I’ve tried kicking off my Bangla sandals (the only footwear I currently possess) in various places – restaurants, churches, houses, cars – but find myself at odds with those around. No one else is doing the same. I don’t know whether it is imagined or real, but I am sure I see people giving me looks.
No matter, this is what I am used to now and I love it. I hate having to have anything on my feet at all – certainly not socks – and people can stare all they want. I may be terribly out of fashion but hey, I was never in fashion anyway, so who cares? I’ve turned 40 and now I can really behave disgracefully.
So, no surprise then, when recently we turned up in Coniston to visit friends holidaying there that I decided our walk up the “old man” would be done in sandals. I did have a pair of trainers borrowed from my father-in-law and a pair of socks normally reserved for the harsh Bangla shitkal weather, but I was reluctant to assault my feet with them. I asked if the walk would be a leisurely one along clear paths on the and was assured this would be the case. So the trainers and socks remained in the car.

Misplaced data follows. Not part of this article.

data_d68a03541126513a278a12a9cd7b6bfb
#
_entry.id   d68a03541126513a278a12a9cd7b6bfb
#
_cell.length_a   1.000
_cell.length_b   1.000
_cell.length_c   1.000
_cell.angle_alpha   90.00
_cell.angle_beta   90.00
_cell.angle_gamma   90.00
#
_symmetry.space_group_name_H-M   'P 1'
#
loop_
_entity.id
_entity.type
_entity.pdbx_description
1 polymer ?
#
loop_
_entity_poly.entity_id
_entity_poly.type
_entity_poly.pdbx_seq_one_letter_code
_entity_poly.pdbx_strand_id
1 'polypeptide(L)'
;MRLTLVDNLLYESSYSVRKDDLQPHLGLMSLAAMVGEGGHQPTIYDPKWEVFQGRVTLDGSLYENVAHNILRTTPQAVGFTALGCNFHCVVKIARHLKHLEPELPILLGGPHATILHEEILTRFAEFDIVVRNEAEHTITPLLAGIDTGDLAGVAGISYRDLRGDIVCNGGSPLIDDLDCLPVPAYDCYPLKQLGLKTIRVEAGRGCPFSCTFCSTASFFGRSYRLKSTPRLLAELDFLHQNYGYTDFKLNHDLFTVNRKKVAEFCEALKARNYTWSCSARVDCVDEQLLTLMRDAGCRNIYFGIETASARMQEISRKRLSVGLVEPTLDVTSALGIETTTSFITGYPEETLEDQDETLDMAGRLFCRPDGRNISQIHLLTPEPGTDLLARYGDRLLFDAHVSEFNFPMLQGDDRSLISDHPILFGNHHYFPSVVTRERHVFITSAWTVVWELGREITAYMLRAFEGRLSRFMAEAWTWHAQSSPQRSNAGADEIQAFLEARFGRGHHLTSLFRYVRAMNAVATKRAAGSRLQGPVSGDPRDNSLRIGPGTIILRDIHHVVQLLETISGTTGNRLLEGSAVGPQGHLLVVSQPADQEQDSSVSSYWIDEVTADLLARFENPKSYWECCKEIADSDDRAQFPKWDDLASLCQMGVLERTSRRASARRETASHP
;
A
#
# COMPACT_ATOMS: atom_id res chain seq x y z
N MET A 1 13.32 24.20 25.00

However, when one is with families, plans change. After an hour of delightful walking, exploring, going into caves, looking at disused mining shafts and buildings and splashing in running streams, we had walked much further than intended and the way down was now pathless, rocky and steep. As we started down it became obvious my slippy sandals were going to be the death of me.
So, off they came.
Even for me, going down a rocky hill (for my Bangladeshi friends who don’t know Cumbria- a small mountain) barefoot was a bit odd. But down Coniston I came anyway. Four years ago my soft and pathetic feet would never have managed more than a couple of steps accompanied by many “ouch” and “ooh” remarks before giving up. But I loved it now. It was like getting a foot massage off the rocks followed by a warm mud bath whenever I trod in…well, mud. Finally, at the bottom a cool bathe in the stream to clean up and my feet were as good as new.
Yet again my perspectives on life have changed. When I return to Bangladesh I am less likely to look at the poor villager walking barefoot on the dusty stony road and think “poor you”. Instead, I will have an urge to kick off my own sandals and go join them in their walk. I suspect they might rather have my sandals if they can’t afford their own, but I will certainly enjoy the freedom.
There is, though, one place where my view on footwear has not changed, maybe because, bar Cox’s Bazaar which boasts the world’s longest of all, Bangladesh doesn’t really have (m)any.
Can’t bear sand underfoot. Never could, never will. Unlike everyone else who seems to delight in it in England, you are unlikely to get me out of sandals on a beach. It’ll take a lot more than barefoot hill walking to bring me to that.